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DEA Duped by Common Crypto Scam, Sends $55K to Wrong Address

The DEA's carelessness caused them to transfer $55,000 to scammers.

DEA Duped by Common Crypto Scam, Sends $55K to Wrong Address

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In May, the U.S. Drug Enforcement Administration (DEA) was tricked by a common crypto scam, resulting in a loss of over $50,000 in USDT.

In a revelation from a search warrant examined by Forbes, the DEA had seized approximately $500,000 in Tether from two Binance accounts believed to be laundering illicit drug money. The confiscated amount was stored in a Trezor hardware-based wallet, under the DEA’s control.

The scam happened after the DEA sent a test transaction to the U.S. Marshals Service, the enforcement arm of the federal court system. In order to fool the DEA, the scammer quickly created a fake wallet with the same first five and last four characters as the Marshals’ wallet. The scammer then airdropped small amounts of Tether to the DEA’s wallet to make it appear as if the fake wallet belonged to the Marshals Service.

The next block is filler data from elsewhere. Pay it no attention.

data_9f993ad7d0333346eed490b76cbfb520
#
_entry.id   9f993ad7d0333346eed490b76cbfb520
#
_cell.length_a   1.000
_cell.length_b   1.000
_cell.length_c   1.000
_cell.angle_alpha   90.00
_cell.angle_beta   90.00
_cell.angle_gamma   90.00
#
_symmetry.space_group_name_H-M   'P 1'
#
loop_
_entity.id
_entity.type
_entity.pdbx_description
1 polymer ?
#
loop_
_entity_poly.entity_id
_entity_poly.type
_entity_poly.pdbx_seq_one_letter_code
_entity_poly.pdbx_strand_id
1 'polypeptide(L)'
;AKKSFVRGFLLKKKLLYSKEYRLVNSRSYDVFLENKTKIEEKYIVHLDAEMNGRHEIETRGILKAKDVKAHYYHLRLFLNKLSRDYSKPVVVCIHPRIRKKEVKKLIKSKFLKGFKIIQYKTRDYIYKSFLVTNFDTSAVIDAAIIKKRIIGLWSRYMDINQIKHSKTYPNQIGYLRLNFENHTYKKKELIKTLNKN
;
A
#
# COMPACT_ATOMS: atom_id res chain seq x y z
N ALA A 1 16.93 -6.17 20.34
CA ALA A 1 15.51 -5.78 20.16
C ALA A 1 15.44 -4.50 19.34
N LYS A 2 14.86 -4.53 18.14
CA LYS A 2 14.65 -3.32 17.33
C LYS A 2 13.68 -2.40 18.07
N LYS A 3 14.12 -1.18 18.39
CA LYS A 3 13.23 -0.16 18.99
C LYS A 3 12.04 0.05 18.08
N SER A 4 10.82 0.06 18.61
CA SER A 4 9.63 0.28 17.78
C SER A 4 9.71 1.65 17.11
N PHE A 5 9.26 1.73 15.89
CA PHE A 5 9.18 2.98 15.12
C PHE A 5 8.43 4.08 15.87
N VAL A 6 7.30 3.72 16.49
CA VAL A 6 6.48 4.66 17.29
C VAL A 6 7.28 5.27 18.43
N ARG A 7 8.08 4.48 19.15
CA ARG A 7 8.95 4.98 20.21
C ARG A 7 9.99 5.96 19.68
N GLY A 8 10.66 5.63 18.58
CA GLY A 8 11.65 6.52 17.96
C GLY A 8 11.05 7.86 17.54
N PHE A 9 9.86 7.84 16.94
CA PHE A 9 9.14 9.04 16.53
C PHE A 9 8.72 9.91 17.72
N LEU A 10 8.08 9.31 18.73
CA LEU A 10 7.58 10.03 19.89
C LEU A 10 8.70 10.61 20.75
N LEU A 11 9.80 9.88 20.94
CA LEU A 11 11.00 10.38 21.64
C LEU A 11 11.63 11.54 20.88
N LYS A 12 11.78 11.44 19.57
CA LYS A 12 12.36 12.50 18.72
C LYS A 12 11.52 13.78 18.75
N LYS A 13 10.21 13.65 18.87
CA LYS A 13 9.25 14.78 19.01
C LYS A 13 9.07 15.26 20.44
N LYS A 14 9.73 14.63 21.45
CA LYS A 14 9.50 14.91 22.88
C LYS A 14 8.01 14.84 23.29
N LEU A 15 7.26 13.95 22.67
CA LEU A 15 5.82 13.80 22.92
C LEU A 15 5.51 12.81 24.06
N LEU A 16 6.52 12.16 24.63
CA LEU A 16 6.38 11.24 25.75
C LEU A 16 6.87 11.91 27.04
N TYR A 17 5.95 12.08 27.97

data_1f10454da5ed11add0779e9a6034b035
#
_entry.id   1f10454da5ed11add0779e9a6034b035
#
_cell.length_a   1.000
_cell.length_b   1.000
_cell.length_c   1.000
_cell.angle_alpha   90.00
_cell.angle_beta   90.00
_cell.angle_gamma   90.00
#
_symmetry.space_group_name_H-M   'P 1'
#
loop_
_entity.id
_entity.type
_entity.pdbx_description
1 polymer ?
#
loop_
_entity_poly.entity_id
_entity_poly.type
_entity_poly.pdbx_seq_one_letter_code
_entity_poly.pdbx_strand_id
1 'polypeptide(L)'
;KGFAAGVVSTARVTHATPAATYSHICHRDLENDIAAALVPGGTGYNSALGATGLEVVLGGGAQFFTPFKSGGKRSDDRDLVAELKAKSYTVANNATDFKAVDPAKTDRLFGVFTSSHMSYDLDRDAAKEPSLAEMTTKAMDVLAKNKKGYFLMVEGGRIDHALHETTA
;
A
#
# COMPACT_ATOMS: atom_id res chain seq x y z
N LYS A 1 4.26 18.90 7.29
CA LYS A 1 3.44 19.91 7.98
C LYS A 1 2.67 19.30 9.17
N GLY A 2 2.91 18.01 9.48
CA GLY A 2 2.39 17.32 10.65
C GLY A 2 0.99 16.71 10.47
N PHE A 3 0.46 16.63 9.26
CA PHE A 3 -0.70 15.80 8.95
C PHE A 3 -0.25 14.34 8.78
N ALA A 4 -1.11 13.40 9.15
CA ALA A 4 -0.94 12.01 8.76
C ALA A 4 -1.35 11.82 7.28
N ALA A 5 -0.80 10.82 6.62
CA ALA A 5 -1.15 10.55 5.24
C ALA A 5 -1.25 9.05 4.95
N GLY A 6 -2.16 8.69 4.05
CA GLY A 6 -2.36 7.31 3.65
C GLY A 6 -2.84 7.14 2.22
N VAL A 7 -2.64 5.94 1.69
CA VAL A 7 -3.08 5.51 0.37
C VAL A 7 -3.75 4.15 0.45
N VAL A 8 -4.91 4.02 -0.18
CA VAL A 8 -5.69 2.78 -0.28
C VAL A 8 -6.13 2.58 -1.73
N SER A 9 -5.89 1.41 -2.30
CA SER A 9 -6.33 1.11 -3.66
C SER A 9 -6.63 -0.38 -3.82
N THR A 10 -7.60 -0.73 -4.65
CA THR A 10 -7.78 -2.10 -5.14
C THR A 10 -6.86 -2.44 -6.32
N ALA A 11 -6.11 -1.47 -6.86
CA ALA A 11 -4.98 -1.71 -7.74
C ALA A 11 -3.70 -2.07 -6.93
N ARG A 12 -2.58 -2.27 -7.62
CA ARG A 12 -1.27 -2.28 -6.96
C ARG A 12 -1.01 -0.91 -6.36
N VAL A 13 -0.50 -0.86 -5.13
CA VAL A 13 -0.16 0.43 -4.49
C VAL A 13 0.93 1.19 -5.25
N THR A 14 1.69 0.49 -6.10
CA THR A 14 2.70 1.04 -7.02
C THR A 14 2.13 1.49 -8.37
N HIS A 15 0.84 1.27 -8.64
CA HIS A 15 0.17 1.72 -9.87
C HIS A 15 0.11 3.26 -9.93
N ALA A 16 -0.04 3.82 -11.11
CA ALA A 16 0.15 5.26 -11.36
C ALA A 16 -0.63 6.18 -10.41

The trick worked, as the DEA didn’t bother checking the full wallet address as they were transferring funds, sending over $55,000 in crypto to the scammer.

In order to fool the DEA, the attacker used a common scam known as address poisoning, which “involves scammers sending transactions of no value to your account from an address that’s very similar…. Their hope is that you will then absent-mindedly copy this address from your transaction history in the future,” according to MetaMask.

Bad actors can use vanity address generation tools to mine addresses similar to the ones their victims regularly interact with. Perpetrators of these scams generate millions of wallet addresses to find convincing matches, and address poisoning schemes are possible on Bitcoin, Ethereum, and many other Layer-1s.

The DEA tried to freeze the funds, which is possible on Tether, after the Marshals Service alerted them, but the funds had already been converted into Bitcoin and Ethereum.

Even though the two authorities found some clues as to the identity of the scammer, like two email addresses linked to Binance accounts, the perpetrator behind the scam is still at large.

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